Massachusetts Governor Deval Patrick announced that the state of Massachusetts would not sign an agreement with the Department of Homeland Security to participate in the Secure Communities program, making it the third state in recent weeks to question participation in the controversial enforcement program.
That chorus of concern, however, grew louder this week as Colorado Governor John Hickenlooper questioned whether the program—which shares the fingerprints of individuals booked into local jails with federal immigration databases—is being implemented properly in Colorado. Also this week, the Los Angeles City Council voted to support a resolution that allows communities to opt-out of Secure Communities, which many argue is targeting a broader swath of people than the dangerous criminals the program states as its intended target.
Labeling Secure Communities a mere “fix” in the absence of much-needed federal reforms, Colorado Governor John Hickenlooper called for a full review of the program:
“We’re gathering data. We’re going to do a full evaluation of whether it’s working,” Hickenlooper said Monday. “Always from the beginning, I said I wanted to make sure we had the real facts on this.” … who expressed some support for the program as a candidate but also has stressed that there be no racial profiling and that it be implemented “properly.”
Like many states, Colorado has good reason to question participation the program—a program ICE contends only targets “serious criminals.” According to the Denver Post, “in Colorado, through March, two-thirds of the 21 people detained and deported after being identified through Secure Communities were not in the category of the most serious criminals.”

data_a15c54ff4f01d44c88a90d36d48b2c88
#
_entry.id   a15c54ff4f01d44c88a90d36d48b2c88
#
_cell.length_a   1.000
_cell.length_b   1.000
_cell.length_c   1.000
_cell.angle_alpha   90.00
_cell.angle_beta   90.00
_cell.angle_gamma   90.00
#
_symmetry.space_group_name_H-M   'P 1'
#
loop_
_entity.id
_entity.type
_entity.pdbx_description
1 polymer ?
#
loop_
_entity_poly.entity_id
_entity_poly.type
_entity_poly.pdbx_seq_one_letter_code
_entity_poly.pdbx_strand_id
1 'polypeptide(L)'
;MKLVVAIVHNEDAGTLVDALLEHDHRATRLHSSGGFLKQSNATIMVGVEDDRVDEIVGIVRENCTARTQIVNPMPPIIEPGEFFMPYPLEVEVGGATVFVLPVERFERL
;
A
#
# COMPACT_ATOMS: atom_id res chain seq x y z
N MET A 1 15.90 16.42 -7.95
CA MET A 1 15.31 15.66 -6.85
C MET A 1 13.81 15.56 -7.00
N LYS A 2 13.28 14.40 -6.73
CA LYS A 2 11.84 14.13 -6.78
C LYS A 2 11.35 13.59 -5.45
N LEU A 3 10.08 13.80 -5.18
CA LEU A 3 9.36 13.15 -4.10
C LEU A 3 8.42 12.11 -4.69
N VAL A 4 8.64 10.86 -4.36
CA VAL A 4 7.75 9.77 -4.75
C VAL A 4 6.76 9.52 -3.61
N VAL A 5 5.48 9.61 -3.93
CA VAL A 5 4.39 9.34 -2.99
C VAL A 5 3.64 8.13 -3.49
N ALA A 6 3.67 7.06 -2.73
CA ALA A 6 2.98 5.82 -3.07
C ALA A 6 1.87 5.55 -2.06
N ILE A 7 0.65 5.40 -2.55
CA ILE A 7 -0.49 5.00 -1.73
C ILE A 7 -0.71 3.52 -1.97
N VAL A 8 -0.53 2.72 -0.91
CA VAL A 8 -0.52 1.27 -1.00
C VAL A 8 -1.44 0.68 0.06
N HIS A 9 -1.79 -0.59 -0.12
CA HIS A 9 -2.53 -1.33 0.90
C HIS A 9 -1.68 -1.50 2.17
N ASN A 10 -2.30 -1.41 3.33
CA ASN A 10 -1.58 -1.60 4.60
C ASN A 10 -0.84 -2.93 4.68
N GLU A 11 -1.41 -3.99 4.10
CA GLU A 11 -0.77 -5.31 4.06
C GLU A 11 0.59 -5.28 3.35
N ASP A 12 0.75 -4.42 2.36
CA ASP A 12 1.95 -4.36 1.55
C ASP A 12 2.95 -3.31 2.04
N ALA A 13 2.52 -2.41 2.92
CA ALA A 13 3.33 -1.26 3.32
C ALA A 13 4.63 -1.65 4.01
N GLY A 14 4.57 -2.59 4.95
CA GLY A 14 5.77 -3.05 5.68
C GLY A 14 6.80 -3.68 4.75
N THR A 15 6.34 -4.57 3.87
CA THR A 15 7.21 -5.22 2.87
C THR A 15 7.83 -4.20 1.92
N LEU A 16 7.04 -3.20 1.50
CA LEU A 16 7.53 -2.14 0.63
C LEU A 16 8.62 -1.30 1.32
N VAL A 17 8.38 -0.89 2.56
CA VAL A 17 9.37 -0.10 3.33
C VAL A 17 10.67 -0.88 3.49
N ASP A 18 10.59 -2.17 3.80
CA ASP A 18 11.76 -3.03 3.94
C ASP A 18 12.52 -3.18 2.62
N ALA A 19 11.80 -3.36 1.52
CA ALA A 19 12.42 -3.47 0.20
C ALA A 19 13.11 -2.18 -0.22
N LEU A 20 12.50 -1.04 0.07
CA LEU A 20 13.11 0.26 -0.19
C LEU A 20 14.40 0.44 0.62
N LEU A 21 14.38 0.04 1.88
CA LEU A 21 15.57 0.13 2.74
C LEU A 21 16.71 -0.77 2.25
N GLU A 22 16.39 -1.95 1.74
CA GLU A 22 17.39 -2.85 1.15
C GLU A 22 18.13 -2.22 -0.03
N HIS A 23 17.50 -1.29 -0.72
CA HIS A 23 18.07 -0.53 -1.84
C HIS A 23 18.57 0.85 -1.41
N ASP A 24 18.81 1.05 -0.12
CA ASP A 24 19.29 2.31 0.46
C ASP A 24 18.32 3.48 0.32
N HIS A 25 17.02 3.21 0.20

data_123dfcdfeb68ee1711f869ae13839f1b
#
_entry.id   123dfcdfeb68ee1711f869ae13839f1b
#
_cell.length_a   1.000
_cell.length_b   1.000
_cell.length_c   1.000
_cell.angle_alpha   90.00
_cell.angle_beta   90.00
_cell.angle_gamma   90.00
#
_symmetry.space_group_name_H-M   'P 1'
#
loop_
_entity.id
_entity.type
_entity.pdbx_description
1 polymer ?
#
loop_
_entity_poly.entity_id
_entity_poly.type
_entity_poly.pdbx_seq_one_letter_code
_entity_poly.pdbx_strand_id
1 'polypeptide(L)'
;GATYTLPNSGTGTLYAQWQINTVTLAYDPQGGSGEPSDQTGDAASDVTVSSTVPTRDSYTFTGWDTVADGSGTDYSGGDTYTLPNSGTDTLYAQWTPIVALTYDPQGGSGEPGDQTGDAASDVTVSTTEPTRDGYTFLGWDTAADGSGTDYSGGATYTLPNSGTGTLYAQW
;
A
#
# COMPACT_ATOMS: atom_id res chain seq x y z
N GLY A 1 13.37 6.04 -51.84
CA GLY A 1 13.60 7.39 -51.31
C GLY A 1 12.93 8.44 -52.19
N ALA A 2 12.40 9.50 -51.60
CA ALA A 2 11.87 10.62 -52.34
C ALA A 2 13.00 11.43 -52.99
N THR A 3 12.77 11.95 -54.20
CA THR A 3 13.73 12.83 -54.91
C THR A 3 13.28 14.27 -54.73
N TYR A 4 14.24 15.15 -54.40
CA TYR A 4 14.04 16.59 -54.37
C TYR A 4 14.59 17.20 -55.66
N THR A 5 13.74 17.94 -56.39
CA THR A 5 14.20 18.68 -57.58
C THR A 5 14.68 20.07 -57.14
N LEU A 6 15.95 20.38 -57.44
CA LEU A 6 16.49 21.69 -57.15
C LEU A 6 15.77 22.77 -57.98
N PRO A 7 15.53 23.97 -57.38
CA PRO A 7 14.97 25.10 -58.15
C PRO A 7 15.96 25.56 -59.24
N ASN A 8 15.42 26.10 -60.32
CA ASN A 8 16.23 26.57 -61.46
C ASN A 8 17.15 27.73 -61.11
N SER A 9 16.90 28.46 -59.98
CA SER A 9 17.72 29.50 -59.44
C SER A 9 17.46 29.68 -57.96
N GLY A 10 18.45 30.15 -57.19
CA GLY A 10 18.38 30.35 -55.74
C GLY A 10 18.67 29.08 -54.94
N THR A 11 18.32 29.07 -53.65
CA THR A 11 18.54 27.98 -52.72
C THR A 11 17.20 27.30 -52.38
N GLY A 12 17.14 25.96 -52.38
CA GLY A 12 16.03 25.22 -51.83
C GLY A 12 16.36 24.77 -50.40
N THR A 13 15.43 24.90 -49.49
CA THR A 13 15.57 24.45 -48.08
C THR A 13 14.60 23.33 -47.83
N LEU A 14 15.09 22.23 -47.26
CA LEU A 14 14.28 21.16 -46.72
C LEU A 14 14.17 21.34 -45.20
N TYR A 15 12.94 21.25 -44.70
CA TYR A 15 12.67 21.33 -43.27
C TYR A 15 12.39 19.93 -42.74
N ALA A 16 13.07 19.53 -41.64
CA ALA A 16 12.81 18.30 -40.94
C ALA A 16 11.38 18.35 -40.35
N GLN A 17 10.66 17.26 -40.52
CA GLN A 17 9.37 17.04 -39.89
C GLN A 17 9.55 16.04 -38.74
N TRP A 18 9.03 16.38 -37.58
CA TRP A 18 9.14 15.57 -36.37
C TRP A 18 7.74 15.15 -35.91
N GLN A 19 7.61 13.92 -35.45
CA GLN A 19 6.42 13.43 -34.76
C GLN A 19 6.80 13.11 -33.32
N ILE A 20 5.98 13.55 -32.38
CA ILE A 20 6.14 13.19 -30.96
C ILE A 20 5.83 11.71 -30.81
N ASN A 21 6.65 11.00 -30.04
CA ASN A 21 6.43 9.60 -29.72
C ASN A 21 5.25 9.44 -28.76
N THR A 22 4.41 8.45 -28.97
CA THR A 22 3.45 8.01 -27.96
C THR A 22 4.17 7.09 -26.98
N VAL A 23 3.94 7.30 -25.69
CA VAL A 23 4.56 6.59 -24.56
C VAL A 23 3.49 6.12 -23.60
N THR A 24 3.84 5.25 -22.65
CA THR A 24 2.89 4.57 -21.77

In recent weeks, New York Governor Cuomo announced that New York would terminate its agreement with DHS, as did Governor Quinn of Illinois who made a similar announcement several weeks before, both of whom claim the program is having the opposite effect of its intended purpose (to target those who pose the greatest threat to the community) and compromises public safety by deterring witnesses to crime and others from working with law enforcement.
ICE officials, however, claim that states have no choice but to participate in Secure Communities since “the data-sharing systems the program relies upon are already in place” and because governors have “no legal standing to block their use.”
Communities, however, have long been confused whether they ever had a choice in participating in the program, a policy some suspect ICE was purposefully vague in explaining. In fact, earlier this year, California Congresswoman Zoe Lofgren (D-CA) called for an investigation into the actions of federal immigration officials whom she said lied about whether states and localities had the right to opt-out of the program.
But in or out, the chorus demanding more from the Administration on immigration other than a vague enforcement and damaging measures like Secure Communities seems likely to grow louder. The New York Times summarizes the tension well:
The message is clear and growing louder: Mr. Obama and the homeland security secretary, Janet Napolitano, need to try something else. That something else is real immigration reform that combines a path to legality with necessary measures to secure our borders and deport real criminals who are here illegally.